Gluten free diet may increase risk of obesity

Gluten free diet may increase risk of obesity

Experts have warned that replacing foods with gluten free alternatives could increase the risk of obesity, as these alternatives usually contain much higher levels of fats than the foods that they are replacing.

For those who suffer from coeliac disease a gluten-free diet is essential, however the diet is becoming increasing popular with people without a medical need for it. Researchers have expressed their concerns though, as gluten-free products have a very different nutritional make-up to conventional foods.

Joaquim Calvo Lerma, of the Instituto de Incestigación Sanitaria Le Fe in Spain and co-author of the research, said: “there is very little [consumers] can do about it, unfortunately consumers can [only] eat what is available on the market.”

The warning comes after the researchers compared 655 traditional food products to their gluten-free alternatives, in an experiment across 14 food groups including breakfast cereals, pasta and breads.

The results reveal that gluten-free products were considerably more energy-dense than their conventional equivalents.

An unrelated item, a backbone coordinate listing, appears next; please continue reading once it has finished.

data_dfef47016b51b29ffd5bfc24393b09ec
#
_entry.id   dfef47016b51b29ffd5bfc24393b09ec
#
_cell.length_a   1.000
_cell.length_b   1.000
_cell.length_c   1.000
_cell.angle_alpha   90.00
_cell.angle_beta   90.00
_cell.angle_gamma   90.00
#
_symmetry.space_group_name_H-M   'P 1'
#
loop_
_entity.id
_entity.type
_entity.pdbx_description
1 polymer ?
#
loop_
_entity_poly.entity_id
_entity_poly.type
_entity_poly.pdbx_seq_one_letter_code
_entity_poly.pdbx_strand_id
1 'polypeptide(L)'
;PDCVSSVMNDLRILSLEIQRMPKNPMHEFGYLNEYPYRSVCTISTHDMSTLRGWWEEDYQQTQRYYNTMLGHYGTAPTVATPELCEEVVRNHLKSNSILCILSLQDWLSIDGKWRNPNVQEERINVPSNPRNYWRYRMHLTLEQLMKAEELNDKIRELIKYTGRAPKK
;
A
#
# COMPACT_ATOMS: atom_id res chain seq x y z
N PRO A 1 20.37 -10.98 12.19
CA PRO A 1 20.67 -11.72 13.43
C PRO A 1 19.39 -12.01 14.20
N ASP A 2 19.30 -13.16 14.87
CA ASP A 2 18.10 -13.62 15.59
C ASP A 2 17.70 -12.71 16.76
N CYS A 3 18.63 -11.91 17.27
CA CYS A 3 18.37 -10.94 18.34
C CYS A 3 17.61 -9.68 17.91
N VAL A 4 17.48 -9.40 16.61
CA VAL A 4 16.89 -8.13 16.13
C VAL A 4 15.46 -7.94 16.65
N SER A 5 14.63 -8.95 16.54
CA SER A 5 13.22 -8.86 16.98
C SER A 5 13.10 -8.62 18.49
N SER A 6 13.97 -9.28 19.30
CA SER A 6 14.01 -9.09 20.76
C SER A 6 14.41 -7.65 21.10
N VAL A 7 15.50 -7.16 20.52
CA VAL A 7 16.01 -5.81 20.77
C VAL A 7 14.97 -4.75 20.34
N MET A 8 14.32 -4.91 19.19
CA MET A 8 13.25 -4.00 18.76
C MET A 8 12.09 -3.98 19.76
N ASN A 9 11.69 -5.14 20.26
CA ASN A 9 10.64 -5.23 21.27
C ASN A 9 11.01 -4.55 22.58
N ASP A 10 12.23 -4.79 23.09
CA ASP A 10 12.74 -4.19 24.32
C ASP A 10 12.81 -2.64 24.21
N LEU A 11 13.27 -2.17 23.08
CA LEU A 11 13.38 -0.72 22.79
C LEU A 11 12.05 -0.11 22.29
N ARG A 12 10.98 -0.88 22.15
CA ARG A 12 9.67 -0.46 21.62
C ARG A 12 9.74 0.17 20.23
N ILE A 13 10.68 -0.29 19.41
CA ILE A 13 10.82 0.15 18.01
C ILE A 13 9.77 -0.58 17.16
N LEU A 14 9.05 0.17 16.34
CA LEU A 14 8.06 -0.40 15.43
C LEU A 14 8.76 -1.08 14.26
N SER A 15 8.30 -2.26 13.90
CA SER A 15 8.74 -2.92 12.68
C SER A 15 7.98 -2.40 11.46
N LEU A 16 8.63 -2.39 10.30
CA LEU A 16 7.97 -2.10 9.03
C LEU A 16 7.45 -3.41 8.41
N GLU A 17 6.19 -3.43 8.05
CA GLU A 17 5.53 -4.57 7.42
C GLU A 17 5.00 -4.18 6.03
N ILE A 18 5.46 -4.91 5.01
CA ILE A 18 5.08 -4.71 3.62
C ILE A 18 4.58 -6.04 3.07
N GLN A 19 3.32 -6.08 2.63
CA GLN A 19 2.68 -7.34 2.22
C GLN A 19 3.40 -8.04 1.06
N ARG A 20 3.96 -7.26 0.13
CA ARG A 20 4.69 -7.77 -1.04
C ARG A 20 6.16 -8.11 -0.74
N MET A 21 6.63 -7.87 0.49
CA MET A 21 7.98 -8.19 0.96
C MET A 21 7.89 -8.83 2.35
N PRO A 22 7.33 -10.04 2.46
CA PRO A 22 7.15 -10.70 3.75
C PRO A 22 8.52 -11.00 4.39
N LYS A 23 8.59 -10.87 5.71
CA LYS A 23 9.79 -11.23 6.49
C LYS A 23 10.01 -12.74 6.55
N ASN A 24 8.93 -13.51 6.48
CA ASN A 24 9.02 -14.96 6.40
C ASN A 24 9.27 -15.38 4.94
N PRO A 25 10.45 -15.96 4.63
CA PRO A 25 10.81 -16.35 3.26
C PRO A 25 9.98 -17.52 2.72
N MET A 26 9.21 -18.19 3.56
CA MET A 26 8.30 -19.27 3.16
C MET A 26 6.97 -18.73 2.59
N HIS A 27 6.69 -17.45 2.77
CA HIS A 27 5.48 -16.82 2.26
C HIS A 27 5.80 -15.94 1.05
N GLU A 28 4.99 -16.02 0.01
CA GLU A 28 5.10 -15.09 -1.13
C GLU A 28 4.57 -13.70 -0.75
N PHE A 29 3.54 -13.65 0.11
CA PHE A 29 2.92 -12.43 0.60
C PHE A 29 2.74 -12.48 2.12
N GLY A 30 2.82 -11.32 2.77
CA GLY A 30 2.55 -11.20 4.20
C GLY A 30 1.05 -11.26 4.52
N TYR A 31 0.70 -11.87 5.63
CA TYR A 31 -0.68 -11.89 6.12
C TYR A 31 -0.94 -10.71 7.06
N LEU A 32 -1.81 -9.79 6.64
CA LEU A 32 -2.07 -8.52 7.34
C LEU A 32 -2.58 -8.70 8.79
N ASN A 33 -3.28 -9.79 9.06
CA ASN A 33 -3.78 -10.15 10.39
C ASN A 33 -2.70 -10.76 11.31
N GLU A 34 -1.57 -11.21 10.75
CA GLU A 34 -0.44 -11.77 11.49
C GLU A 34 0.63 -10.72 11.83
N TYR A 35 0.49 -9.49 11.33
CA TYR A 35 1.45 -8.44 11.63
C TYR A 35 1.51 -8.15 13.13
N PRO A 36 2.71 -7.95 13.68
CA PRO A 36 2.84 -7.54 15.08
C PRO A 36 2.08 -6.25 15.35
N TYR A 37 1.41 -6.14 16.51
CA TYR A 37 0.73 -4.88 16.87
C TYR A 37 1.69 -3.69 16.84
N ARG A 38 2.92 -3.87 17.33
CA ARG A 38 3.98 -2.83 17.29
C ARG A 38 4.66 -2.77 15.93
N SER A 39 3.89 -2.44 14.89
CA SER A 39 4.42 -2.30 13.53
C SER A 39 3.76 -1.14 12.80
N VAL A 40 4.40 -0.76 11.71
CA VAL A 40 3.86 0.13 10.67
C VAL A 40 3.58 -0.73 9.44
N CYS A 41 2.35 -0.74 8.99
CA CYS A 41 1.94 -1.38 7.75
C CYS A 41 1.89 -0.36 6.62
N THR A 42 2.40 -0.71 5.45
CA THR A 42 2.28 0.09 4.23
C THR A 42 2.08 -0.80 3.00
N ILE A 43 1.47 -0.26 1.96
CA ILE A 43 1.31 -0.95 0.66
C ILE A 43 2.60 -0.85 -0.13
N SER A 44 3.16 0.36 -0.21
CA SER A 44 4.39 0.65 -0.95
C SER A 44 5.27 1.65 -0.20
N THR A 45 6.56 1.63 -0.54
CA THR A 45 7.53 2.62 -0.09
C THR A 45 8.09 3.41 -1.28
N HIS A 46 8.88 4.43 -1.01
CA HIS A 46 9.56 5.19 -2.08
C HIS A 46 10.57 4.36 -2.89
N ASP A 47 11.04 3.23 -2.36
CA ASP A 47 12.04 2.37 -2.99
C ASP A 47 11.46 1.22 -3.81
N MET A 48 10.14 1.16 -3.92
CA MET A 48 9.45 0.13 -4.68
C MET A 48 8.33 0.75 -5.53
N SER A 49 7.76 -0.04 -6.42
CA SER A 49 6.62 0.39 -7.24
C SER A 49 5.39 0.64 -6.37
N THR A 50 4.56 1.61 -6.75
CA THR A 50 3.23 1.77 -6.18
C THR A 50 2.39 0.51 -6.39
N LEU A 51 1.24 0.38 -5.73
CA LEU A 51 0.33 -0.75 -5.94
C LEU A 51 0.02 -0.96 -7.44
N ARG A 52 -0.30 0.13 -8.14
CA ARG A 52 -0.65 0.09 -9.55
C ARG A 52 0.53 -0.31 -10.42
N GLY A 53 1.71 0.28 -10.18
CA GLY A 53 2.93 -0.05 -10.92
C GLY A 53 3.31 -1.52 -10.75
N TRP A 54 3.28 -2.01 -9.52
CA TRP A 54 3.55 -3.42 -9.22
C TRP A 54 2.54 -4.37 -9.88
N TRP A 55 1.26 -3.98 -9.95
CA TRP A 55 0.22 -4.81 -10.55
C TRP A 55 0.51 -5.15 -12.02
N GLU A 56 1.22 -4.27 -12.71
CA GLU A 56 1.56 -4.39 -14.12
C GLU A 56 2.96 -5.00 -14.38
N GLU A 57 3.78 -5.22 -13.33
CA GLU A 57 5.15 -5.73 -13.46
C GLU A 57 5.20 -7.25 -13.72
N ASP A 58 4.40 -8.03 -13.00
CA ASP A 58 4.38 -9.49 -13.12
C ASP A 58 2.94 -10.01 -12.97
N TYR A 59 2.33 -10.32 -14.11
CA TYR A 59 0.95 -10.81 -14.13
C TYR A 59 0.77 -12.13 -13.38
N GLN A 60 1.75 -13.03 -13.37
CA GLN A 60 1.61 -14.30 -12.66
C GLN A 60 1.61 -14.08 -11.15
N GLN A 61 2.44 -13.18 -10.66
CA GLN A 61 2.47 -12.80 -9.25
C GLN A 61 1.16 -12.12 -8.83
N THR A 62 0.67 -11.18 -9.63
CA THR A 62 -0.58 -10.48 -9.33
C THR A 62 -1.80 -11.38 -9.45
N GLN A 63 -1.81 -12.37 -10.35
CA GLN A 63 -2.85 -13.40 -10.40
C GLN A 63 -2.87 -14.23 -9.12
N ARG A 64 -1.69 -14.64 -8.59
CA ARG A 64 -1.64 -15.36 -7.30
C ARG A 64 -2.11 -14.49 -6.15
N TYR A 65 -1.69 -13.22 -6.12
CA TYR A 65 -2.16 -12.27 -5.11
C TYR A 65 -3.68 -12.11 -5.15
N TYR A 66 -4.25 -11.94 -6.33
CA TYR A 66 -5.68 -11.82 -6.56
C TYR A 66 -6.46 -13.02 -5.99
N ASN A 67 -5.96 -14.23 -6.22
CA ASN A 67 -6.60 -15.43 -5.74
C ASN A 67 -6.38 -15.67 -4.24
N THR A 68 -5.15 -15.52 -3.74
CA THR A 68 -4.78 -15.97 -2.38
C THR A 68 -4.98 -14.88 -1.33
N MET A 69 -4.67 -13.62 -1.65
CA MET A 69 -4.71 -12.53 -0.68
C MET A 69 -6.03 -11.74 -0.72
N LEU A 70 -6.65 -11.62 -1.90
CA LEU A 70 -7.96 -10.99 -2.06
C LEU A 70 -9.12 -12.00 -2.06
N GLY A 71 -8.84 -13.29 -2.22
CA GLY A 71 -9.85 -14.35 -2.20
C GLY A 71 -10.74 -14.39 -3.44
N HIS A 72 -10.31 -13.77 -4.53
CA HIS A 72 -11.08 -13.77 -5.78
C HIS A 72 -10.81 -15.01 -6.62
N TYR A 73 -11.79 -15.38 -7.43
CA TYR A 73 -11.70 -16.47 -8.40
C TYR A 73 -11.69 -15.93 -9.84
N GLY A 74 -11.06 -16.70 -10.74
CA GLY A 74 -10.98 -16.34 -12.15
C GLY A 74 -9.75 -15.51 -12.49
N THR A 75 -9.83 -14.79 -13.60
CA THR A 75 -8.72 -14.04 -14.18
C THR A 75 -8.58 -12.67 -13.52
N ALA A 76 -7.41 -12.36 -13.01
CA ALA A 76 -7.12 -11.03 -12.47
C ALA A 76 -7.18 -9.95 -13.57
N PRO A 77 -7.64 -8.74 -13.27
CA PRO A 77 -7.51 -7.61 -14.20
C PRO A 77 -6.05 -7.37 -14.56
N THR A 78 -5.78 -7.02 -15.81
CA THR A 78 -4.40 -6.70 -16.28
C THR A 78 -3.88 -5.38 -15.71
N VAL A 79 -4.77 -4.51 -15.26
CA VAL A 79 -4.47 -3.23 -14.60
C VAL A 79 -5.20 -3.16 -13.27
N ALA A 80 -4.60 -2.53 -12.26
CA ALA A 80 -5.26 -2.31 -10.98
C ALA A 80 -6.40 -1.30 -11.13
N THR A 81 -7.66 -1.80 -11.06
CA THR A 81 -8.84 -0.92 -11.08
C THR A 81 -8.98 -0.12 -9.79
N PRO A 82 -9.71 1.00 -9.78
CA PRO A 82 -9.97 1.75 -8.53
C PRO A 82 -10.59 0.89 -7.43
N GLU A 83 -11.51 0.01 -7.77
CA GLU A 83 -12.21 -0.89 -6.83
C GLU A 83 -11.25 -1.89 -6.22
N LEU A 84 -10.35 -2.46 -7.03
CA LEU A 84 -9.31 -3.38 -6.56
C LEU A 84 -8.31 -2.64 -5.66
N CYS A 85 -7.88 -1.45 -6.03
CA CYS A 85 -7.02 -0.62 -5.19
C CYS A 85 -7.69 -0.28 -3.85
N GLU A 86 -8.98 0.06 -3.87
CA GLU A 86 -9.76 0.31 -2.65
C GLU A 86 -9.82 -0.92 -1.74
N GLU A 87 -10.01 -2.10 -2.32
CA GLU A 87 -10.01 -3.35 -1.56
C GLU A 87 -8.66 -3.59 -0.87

It was discovered that, on average, loaves of gluten-free bread contained twice as much fat as regular loaves while containing only half of the protein.

Gluten-free biscuits were also discovered to be higher in fat than biscuits containing gluten, while gluten-free pasta had half of the protein found in standard pasta.

Calvo Lerma said that gluten-free foods could be a factor in an increased obesity risk and urged consumers to compare gluten-free products in order to find those with the lowest fat content.

He criticised the food manufacturers, saying: “it is the responsibility of the food industry to produce these types of gluten-free products from other materials that are much healthier or have a [more] enhanced nutritional profile than the current raw materials being used, like cornflour or potato starch.”

David Sanders, professor of gastroenterology at the University of Sheffield, was conscious to point out that this research contradicts previous studies that have found a negligible difference in the nutritional values of the products. “The jury is out,” he said.

However, Sanders did say that there was no evidence of benefits for non-coeliacs. “Once you go into the territory of dietary restrictions without medical symptoms then you are running the gauntlet of missing out on various vitamins or minerals without realising it,” he said.

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